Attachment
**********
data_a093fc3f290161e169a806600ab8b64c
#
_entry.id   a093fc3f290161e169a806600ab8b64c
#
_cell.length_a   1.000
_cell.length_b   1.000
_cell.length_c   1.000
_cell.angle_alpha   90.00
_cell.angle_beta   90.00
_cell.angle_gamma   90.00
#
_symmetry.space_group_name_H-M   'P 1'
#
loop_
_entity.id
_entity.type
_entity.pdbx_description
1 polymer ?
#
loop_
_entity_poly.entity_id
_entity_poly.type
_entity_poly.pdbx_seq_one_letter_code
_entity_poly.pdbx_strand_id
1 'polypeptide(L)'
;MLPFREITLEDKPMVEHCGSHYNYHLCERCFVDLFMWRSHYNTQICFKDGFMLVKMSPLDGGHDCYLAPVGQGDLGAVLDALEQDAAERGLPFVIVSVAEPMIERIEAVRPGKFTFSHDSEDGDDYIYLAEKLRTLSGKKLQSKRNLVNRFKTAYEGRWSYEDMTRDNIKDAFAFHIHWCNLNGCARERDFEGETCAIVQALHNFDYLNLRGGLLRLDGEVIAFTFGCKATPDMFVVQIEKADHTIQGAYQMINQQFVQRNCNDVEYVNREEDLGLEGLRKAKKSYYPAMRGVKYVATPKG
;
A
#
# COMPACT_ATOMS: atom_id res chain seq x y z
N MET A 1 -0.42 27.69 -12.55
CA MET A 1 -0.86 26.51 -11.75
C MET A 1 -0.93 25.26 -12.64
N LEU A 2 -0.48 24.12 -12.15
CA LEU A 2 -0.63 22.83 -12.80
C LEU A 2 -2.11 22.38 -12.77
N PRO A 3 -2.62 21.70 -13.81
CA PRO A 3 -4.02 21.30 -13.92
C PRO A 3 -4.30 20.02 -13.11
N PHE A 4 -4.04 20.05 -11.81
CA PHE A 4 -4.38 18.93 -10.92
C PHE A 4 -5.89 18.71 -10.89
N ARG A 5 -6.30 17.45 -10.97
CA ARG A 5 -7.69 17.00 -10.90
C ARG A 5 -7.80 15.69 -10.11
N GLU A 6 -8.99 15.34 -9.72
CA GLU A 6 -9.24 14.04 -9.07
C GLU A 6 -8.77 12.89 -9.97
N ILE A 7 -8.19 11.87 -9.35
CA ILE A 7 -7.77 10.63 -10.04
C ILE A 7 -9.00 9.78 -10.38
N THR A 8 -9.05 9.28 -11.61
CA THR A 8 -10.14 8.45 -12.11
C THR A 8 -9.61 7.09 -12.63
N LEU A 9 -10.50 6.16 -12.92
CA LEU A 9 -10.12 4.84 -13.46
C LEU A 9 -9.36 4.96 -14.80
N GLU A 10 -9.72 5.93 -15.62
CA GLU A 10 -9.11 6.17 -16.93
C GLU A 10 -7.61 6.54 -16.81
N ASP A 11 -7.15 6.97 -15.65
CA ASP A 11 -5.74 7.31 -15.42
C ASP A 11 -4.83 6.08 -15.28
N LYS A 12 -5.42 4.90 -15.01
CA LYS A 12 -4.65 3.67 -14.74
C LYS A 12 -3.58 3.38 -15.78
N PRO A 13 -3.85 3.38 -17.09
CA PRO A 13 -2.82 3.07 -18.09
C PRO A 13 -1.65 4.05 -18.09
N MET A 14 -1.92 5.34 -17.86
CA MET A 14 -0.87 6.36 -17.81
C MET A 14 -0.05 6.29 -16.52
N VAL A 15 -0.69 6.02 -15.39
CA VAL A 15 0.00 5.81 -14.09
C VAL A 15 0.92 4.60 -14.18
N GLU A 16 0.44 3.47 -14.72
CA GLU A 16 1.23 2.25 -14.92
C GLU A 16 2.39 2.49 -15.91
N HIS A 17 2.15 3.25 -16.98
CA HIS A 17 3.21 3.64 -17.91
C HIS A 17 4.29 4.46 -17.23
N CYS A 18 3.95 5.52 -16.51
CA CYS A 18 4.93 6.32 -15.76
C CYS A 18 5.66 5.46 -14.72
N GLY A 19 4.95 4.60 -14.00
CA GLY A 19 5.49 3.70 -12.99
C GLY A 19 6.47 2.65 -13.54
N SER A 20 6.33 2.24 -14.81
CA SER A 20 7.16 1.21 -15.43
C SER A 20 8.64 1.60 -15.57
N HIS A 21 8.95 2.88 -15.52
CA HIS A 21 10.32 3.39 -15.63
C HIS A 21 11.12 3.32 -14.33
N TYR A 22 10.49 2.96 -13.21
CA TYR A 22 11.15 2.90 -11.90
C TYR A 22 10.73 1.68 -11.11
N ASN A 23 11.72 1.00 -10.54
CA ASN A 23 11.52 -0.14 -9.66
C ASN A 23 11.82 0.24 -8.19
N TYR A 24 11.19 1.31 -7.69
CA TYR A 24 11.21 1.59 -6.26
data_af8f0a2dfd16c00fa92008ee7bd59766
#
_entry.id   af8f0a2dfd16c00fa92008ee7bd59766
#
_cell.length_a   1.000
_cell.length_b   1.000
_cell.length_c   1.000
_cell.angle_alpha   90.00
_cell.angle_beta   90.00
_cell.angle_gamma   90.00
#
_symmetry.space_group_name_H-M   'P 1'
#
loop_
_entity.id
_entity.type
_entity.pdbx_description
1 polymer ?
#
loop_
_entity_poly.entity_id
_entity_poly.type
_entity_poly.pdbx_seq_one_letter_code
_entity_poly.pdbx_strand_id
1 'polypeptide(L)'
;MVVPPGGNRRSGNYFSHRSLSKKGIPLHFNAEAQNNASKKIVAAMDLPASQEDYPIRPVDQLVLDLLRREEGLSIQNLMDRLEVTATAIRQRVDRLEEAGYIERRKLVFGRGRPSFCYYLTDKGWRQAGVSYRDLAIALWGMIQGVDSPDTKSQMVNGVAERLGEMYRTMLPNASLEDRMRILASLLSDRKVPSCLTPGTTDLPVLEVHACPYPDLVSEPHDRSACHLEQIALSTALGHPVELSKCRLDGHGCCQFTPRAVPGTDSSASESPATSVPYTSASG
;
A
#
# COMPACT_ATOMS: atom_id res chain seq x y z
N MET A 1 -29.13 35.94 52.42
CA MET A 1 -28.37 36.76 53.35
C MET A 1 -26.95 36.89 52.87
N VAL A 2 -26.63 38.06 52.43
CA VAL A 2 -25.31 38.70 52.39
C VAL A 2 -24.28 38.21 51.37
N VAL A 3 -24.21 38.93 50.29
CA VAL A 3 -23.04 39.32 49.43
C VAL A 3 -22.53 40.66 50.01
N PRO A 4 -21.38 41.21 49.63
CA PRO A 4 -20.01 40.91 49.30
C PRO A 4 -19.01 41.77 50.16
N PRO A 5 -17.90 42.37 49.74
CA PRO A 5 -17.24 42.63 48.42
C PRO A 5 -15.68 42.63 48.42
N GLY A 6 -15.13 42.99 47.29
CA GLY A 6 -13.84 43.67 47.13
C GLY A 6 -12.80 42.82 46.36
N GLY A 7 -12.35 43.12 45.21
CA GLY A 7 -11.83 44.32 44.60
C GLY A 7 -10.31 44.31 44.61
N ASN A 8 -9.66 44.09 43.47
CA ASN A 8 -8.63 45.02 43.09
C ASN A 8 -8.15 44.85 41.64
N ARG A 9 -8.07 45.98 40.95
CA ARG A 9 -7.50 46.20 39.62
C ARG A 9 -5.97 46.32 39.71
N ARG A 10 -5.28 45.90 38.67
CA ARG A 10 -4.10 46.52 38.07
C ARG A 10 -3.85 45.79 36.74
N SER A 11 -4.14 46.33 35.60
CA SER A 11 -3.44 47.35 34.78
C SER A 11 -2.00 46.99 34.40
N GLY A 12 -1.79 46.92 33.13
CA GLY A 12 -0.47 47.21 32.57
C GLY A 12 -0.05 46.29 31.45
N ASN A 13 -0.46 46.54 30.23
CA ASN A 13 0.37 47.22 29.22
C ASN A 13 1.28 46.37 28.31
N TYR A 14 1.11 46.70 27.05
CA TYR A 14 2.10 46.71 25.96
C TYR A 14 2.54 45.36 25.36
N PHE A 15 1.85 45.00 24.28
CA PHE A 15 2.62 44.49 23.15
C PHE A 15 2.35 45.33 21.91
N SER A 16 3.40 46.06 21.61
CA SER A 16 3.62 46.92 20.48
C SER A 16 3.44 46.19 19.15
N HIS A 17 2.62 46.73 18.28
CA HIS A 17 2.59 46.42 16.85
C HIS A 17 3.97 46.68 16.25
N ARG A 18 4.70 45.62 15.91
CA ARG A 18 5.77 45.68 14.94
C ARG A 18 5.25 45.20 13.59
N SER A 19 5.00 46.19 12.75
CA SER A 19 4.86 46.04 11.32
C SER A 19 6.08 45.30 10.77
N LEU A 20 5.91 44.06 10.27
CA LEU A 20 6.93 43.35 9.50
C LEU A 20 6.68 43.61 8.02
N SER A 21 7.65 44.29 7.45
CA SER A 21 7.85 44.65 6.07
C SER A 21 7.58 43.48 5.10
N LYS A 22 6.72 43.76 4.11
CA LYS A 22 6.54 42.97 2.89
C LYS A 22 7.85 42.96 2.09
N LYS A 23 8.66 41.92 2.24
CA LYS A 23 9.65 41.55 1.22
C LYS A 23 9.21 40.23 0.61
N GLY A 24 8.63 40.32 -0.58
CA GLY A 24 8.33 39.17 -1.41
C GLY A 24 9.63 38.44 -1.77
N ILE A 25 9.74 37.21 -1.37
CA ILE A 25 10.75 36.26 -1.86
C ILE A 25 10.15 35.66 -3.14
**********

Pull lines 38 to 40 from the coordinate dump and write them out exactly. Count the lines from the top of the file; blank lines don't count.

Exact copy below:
CA PRO A 3 -4.02 21.30 -13.92
C PRO A 3 -4.30 20.02 -13.11
N PHE A 4 -4.04 20.05 -11.81